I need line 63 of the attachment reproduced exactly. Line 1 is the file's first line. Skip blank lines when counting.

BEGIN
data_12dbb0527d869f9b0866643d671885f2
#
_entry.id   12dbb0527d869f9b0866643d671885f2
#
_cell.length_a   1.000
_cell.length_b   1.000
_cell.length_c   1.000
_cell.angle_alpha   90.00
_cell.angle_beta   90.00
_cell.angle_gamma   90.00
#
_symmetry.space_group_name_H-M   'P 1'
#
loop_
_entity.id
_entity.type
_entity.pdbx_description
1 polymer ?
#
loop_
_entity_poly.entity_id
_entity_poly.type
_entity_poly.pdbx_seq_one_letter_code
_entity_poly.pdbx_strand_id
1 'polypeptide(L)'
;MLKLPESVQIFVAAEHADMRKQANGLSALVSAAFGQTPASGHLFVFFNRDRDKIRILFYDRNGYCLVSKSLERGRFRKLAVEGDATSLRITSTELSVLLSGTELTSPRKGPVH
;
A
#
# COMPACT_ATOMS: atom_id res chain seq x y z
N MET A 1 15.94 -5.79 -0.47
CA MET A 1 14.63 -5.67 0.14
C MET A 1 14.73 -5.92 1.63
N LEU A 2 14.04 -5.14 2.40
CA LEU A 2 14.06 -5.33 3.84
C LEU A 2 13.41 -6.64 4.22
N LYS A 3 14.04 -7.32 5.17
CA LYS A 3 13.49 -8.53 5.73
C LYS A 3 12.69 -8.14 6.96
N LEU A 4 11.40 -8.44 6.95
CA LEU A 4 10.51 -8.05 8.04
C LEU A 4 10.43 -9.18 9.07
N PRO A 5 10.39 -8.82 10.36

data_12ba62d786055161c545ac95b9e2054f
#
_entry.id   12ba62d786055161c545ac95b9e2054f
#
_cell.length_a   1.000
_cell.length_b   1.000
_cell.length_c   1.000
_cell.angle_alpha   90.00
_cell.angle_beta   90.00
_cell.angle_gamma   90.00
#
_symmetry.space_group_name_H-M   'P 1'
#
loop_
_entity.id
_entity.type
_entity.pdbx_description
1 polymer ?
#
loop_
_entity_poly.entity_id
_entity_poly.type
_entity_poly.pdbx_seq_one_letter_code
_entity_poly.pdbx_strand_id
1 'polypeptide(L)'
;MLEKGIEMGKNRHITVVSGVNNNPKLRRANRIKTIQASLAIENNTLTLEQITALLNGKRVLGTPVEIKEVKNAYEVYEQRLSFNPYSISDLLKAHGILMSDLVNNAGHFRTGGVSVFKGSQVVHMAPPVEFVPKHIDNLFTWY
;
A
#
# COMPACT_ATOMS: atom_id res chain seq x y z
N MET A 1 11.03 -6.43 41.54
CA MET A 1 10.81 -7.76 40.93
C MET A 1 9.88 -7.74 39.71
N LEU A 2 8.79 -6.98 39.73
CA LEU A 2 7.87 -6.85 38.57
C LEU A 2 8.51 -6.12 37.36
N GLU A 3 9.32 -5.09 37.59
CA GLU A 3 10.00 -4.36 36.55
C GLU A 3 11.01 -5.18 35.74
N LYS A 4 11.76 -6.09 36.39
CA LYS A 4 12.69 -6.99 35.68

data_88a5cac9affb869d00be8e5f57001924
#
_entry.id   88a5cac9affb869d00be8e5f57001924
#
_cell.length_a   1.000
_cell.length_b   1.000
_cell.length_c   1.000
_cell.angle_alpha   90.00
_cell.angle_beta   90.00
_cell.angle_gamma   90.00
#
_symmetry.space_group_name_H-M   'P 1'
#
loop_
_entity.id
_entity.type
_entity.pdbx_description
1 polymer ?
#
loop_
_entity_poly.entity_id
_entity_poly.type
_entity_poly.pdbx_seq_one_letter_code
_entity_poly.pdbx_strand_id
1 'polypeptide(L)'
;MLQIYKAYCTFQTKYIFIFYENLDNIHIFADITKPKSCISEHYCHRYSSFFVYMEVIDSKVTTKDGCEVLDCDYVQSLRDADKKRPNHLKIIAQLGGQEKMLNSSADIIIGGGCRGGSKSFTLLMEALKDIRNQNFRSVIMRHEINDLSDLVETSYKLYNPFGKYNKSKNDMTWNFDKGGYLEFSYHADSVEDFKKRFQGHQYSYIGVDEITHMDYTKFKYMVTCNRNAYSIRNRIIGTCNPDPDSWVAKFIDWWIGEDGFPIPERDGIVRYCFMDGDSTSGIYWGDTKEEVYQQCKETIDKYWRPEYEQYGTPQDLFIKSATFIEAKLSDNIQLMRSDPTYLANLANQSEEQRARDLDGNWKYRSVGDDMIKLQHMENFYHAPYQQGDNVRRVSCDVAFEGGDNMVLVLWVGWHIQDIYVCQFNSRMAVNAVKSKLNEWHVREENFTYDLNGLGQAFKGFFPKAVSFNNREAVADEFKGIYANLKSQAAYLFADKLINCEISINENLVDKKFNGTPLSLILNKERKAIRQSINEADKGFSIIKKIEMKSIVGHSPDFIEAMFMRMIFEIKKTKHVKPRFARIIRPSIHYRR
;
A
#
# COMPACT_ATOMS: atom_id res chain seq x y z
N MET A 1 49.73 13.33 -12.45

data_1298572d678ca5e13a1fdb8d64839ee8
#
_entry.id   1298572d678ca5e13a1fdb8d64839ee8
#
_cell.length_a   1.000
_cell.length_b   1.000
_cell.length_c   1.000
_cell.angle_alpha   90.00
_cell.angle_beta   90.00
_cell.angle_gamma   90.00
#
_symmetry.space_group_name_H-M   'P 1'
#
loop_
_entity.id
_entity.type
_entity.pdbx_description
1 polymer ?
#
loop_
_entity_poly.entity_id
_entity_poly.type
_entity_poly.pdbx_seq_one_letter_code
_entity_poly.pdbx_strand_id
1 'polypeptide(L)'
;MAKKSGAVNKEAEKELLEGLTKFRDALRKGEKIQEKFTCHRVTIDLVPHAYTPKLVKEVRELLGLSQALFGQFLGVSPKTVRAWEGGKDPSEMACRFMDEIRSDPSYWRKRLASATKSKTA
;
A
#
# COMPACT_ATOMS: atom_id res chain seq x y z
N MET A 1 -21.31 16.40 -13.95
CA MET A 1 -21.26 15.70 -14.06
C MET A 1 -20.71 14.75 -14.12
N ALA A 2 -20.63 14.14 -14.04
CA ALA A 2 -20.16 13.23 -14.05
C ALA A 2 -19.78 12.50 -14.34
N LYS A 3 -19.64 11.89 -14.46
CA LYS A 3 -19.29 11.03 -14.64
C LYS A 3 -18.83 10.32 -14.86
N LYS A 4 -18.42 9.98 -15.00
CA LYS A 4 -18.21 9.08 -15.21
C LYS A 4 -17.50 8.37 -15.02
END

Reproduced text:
loop_